The orbiters, part of a project dubbed O3b for the "other 3 billion" people with restricted Internet access, were built by the Franco-Italian company Thales Alenia Space, will orbit at 8,062 km and will weigh only 650 kilogrammes (1,400 pounds) each
There are already geostationary satellites providing this type of services, but at a prohibitive cost for many end-users. Existing satellites generally obit at an altitude of some 36,000 kilometres (22,000 miles) above Earth, weigh in at a hefty four to six tonnes each, and take much longer to bounce a signal back to Earth—about 500 milliseconds to be exact, according to an O3b document. "It is such a long delay that people speaking over a satellite link will shorten conversations, interactive web has an extremely poor experience and many web-based software programmes just won't function," as stated in the said document
Crucially, they will communicate with Earth four times faster, said the company, and six would be enough to assure permanent coverage. "O3b's prices will be 30 — 50 percent less than traditional satellite services," said the document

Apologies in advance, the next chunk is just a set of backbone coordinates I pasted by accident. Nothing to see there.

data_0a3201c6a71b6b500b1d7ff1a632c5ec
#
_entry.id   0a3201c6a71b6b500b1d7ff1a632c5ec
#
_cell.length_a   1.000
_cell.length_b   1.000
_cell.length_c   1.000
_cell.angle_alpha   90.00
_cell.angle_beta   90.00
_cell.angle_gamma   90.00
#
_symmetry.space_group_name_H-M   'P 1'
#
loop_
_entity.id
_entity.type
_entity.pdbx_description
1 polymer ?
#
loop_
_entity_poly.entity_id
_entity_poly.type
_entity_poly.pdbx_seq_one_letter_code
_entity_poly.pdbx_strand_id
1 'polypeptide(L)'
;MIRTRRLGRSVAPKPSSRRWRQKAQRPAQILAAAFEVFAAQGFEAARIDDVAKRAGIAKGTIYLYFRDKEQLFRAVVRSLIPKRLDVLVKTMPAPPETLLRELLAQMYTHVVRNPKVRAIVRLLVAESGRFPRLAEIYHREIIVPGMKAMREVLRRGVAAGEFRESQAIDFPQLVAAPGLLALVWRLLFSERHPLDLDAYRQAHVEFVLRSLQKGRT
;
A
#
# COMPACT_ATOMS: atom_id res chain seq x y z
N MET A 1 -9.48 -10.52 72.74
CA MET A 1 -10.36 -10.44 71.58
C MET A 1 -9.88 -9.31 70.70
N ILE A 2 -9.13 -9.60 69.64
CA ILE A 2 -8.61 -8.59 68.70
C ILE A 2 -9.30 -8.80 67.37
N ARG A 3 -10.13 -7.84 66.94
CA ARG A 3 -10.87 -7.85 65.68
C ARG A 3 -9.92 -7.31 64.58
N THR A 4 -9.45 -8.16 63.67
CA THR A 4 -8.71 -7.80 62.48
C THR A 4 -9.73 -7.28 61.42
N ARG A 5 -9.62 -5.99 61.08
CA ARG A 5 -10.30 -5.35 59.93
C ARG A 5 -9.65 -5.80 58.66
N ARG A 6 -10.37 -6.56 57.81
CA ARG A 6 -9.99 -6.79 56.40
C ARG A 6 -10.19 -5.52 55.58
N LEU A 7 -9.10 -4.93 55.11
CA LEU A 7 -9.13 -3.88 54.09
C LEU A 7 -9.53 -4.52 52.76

Launch company Arianespace, which will put the satellites in orbit, said the O3b constellation will combine "the global reach of satellite coverage with the speed of a fiber-optic network"
Project investors include Internet giant Google, cable company Liberty Global, satellite operator SES, HSBC bank and the Development Bank of Southern Africa
The first four satellites were due to be boosted into space on Monday but the launch was postponed by a day due to unfavourable weather conditions
The next four satellites will be launched within weeks, according to Arianespace, and a final four "backup" orbiters early next year
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